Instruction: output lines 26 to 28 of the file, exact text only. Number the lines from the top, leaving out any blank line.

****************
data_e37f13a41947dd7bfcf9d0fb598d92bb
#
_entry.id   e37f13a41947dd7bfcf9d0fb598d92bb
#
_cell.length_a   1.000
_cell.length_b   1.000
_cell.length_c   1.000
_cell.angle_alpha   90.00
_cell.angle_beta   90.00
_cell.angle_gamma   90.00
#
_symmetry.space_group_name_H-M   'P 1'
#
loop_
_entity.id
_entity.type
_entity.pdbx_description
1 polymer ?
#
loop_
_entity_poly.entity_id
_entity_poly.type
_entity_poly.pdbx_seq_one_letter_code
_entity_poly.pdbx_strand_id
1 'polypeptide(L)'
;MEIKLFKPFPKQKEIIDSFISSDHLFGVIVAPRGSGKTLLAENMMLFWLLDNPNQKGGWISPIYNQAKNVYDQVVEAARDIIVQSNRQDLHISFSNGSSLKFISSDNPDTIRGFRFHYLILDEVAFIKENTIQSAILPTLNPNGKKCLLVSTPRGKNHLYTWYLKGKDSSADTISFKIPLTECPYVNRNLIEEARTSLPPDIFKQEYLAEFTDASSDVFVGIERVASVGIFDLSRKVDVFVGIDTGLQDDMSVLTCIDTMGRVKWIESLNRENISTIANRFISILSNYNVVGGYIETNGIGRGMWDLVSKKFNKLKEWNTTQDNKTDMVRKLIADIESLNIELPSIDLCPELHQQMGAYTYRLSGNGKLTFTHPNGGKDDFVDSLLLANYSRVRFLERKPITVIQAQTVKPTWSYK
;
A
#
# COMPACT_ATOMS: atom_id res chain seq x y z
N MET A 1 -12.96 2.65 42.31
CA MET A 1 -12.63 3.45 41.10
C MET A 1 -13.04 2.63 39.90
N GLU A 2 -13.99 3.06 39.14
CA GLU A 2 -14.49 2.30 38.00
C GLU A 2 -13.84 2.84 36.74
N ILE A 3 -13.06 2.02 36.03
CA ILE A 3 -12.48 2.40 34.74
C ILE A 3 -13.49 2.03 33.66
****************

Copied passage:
;MEIKLFKPFPKQKEIIDSFISSDHLFGVIVAPRGSGKTLLAENMMLFWLLDNPNQKGGWISPIYNQAKNVYDQVVEAARDIIVQSNRQDLHISFSNGSSLKFISSDNPDTIRGFRFHYLILDEVAFIKENTIQSAILPTLNPNGKKCLLVSTPRGKNHLYTWYLKGKDSSADTISFKIPLTECPYVNRNLIEEARTSLPPDIFKQEYLAEFTDASSDVFVGIERVASVGIFDLSRKVDVFVGIDTGLQDDMSVLTCIDTMGRVKWIESLNRENISTIANRFISILSNYNVVGGYIETNGIGRGMWDLVSKKFNKLKEWNTTQDNKTDMVRKLIADIESLNIELPSIDLCPELHQQMGAYTYRLSGNGKLTFTHPNGGKDDFVDSLLLANYSRVRFLERKPITVIQAQTVKPTWSYK
;
A